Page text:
So, those are the things that we're focused on. Let's not forget the Yemen truce, which is another reason that we thought the trip was incredibly important, and also the Lebanon and Israel maritime agreement that's about to be signed. And so there are so many strategic, key elements of the trip that the president did that we saw come out of it that was so incredibly important.

BLITZER: Karine Jean-Pierre, thanks very much for coming in to our Situation Room.

JEAN-PIERRE: Thank you. Thanks for having me.

BLITZER: I appreciate it very much.

Just ahead, former President Trump's lawyers have accepted what's called the service of the subpoena from the House January 6th select committee. So, what happens next? Stay with us.



BLITZER: New developments tonight in Georgia's 2020 presidential election probe. A judge now says former Trump White House Chief of Staff Mark Meadows must testify before a grand jury.

CNN's Sara Murray is joining us with details right now. Sara, this is a victory for investigators in Georgia. Update our viewers on the latest.

SARA MURRAY, CNN POLITICAL CORRESPONDENT: It is, Wolf. A judge in South Carolina, which is where Mark Meadows live, said that he does have to go to Georgia and show up before the grand jury. The judge has decided he was necessary to the investigation and was pretty skeptical of the arguments Meadows was putting forward for why he shouldn't have to show up.

So, this is a victory for prosecutors in part because it sort of gets them over the first hurdle, which is this judge saying, look, you do need to show up in Georgia. Prosecutors put forth a couple of dates in November where they thought he could show up and testify. But Meadows' team is already saying that he plans to repeal. They're going to look at their legal options. We're waiting to see how that plays out. We haven't seen court filings to that effect.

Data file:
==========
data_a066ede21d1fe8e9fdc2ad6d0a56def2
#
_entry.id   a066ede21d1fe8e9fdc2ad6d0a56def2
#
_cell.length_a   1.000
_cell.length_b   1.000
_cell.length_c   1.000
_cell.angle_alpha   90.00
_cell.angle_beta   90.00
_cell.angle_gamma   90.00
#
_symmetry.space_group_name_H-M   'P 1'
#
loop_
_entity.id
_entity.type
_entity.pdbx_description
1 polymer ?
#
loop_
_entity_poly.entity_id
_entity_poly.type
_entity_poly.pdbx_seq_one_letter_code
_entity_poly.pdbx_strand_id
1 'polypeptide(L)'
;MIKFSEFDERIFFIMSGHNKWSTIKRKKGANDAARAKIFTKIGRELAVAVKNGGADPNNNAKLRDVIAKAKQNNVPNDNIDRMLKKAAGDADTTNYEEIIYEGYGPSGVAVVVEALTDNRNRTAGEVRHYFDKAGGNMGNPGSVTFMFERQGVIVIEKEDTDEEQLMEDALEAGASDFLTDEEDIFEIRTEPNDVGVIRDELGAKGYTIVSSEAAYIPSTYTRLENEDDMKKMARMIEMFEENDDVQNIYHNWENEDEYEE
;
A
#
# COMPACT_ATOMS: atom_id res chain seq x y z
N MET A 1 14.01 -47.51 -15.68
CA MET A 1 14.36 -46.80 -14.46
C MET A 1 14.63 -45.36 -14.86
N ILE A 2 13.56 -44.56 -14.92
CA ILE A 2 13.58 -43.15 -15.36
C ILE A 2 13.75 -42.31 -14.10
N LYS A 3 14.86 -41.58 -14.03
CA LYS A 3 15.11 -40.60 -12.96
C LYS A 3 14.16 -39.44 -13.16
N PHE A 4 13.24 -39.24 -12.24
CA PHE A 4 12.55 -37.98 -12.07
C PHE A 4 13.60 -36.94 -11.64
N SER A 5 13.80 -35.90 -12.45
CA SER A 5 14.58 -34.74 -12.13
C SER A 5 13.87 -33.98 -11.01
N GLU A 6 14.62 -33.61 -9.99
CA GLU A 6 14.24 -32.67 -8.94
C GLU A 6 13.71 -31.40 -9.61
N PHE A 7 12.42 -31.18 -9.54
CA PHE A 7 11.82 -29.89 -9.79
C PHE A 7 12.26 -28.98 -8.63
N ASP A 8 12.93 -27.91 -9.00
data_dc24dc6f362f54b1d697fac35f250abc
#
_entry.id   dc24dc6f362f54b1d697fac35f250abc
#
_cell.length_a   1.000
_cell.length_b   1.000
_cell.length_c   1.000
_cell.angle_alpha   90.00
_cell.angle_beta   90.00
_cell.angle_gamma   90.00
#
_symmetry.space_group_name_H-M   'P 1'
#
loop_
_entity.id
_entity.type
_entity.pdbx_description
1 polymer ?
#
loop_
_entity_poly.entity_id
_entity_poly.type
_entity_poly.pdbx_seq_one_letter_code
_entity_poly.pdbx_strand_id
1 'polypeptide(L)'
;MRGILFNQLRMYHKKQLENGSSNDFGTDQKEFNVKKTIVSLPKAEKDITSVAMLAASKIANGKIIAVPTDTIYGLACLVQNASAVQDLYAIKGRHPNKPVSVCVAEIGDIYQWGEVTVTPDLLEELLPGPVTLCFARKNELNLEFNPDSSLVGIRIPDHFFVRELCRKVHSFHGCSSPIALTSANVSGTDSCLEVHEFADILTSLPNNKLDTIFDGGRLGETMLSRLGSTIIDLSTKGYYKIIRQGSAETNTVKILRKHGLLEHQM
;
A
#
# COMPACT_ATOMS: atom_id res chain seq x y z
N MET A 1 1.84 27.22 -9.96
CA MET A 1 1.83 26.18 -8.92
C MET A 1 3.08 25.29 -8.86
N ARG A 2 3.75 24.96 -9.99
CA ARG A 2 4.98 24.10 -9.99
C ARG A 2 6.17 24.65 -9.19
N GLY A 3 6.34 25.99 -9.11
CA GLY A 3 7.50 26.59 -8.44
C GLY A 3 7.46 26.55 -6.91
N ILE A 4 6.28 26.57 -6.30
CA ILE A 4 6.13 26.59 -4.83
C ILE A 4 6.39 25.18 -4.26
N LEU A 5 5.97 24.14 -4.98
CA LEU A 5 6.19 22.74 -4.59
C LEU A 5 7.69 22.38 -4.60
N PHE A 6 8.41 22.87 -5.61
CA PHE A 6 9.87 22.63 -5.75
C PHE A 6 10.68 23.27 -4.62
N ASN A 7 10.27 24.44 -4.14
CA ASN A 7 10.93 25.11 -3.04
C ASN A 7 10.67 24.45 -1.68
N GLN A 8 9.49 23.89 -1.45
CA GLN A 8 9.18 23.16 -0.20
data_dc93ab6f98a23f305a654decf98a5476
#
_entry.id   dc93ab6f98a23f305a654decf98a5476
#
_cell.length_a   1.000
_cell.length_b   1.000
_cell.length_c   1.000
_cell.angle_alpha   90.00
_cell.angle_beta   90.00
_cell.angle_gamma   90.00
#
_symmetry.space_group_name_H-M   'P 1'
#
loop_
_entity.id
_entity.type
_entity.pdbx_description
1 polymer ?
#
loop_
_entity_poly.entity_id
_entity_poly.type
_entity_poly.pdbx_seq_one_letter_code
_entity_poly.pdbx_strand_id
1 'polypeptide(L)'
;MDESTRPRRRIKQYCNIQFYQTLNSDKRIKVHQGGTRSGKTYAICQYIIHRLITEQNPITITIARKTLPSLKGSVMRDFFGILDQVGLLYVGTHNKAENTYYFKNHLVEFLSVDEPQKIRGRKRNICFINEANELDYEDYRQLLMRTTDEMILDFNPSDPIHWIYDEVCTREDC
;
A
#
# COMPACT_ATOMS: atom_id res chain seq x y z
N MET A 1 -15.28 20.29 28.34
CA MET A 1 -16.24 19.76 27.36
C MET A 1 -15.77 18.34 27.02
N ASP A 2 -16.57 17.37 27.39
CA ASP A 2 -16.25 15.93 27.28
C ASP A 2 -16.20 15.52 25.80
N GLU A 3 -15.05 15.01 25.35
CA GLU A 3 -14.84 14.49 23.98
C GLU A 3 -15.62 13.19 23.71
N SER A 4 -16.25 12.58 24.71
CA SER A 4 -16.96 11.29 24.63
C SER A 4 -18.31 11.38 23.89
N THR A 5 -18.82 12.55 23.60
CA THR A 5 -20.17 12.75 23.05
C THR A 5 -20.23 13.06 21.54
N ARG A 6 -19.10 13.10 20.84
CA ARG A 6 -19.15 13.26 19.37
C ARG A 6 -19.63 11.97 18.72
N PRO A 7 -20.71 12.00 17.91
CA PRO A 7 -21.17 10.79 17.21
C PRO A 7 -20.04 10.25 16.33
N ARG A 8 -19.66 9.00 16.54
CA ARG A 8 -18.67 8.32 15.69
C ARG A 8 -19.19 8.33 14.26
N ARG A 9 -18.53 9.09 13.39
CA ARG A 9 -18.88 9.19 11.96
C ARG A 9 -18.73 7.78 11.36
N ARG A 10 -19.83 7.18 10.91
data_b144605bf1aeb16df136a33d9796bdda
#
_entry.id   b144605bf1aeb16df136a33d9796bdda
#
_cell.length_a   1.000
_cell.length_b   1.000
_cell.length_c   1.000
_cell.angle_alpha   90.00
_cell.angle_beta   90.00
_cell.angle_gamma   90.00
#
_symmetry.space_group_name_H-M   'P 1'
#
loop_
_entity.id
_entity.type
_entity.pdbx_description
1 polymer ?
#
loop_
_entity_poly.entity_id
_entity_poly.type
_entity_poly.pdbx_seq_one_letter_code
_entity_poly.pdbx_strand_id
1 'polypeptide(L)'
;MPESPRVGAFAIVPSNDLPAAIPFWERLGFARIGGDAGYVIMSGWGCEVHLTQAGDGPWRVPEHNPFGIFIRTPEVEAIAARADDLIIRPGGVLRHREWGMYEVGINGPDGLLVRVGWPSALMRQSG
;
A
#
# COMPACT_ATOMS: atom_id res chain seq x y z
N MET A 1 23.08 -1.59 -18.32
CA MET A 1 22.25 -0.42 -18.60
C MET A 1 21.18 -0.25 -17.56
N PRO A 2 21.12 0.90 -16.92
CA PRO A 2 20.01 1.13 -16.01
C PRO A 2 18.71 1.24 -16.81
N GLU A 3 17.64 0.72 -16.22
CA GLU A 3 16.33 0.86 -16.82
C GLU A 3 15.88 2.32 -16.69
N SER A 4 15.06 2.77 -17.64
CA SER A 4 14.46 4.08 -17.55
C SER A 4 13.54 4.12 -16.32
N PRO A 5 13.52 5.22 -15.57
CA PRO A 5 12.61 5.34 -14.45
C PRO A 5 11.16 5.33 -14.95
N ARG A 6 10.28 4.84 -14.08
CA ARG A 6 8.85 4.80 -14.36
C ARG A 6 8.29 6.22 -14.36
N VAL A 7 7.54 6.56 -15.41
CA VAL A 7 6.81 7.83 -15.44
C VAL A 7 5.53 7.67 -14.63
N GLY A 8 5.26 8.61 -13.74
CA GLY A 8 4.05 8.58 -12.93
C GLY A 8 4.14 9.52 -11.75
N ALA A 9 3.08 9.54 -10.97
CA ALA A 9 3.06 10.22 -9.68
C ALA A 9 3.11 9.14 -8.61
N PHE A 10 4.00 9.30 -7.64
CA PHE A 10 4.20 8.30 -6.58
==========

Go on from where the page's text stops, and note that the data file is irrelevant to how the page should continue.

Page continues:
And, remember, this goes back to this criminal investigation in Georgia into efforts by Donald Trump and his allies to try to overturn the 2020 election. We all remember that phone call Trump made to Georgia Secretary of State Brad Raffensperger to find the votes needed for Trump to win Georgia, a state he lost. Meadows was on that call. That's one of the reasons that prosecutors want to talk to him. But there are a number of other things he did related to the Georgia election in 2020 that prosecutors are interested in.

We should also note he's not the only high-profile witness who's trying to fight this subpoena. We've talked about South Carolina Senator Lindsey Graham. He's another one who is still trying to fight his subpoena to appear before the grand jury. The Supreme Court has temporarily put that subpoena on hold while they decide if they're going to weigh in on this case. And these are two very big witnesses for the D.A.'s office and waiting to see what happens with them.

BLITZER: All right. Sara Murray, thank you very, very much.

Let's bring in our Senior Legal Analyst Elie Honig right now. Elie, Meadows was on former President Trump's, as we just heard, infamous call with the Georgia secretary of state asking him to, quote, find votes. How crucial is his testimony?

ELIE HONIG, CNN SENIOR LEGAL ANALYST: Well, Wolf, it doesn't get any more important than Mark Meadows when it comes to witnesses. That's a great example right there. Not only is Mark Meadows on that phone call, but he actually initiates it. He is the one who, right in the beginning, says, okay, I have the president over here, I have Secretary Raffensperger over here. So, if I had a chance to question Mark Meadows, I would want to know all about what conversations happened before that call and what conversations happened after that. And he really was by Trump's side throughout the weeks and days leading up to January 6th.

BLITZER: Meadows' team is, of course, appealing this decision. Could he try and hide, Elie, behind executive privilege?